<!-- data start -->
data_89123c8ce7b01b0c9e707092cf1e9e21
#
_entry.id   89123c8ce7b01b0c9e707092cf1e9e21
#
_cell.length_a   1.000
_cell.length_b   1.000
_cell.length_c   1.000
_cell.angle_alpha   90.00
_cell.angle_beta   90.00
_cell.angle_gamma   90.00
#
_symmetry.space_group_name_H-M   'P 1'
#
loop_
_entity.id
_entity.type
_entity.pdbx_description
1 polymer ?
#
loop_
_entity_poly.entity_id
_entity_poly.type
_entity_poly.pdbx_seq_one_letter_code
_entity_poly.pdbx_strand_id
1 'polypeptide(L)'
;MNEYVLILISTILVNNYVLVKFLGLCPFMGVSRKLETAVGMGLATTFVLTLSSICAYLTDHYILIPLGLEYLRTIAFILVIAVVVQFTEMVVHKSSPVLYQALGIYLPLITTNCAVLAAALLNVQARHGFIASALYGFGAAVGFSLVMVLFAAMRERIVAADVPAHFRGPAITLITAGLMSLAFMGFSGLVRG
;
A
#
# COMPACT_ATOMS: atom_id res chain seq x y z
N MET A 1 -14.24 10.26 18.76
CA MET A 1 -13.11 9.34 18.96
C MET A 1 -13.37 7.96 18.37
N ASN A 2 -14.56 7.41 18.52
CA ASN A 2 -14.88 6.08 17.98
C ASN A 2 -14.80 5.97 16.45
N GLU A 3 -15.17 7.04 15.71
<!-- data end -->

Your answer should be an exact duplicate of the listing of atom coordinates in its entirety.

data_89123c8ce7b01b0c9e707092cf1e9e21
#
_entry.id   89123c8ce7b01b0c9e707092cf1e9e21
#
_cell.length_a   1.000
_cell.length_b   1.000
_cell.length_c   1.000
_cell.angle_alpha   90.00
_cell.angle_beta   90.00
_cell.angle_gamma   90.00
#
_symmetry.space_group_name_H-M   'P 1'
#
loop_
_entity.id
_entity.type
_entity.pdbx_description
1 polymer ?
#
loop_
_entity_poly.entity_id
_entity_poly.type
_entity_poly.pdbx_seq_one_letter_code
_entity_poly.pdbx_strand_id
1 'polypeptide(L)'
;MNEYVLILISTILVNNYVLVKFLGLCPFMGVSRKLETAVGMGLATTFVLTLSSICAYLTDHYILIPLGLEYLRTIAFILVIAVVVQFTEMVVHKSSPVLYQALGIYLPLITTNCAVLAAALLNVQARHGFIASALYGFGAAVGFSLVMVLFAAMRERIVAADVPAHFRGPAITLITAGLMSLAFMGFSGLVRG
;
A
#
# COMPACT_ATOMS: atom_id res chain seq x y z
N MET A 1 -14.24 10.26 18.76
CA MET A 1 -13.11 9.34 18.96
C MET A 1 -13.37 7.96 18.37
N ASN A 2 -14.56 7.41 18.52
CA ASN A 2 -14.88 6.08 17.98
C ASN A 2 -14.80 5.97 16.45
N GLU A 3 -15.17 7.04 15.71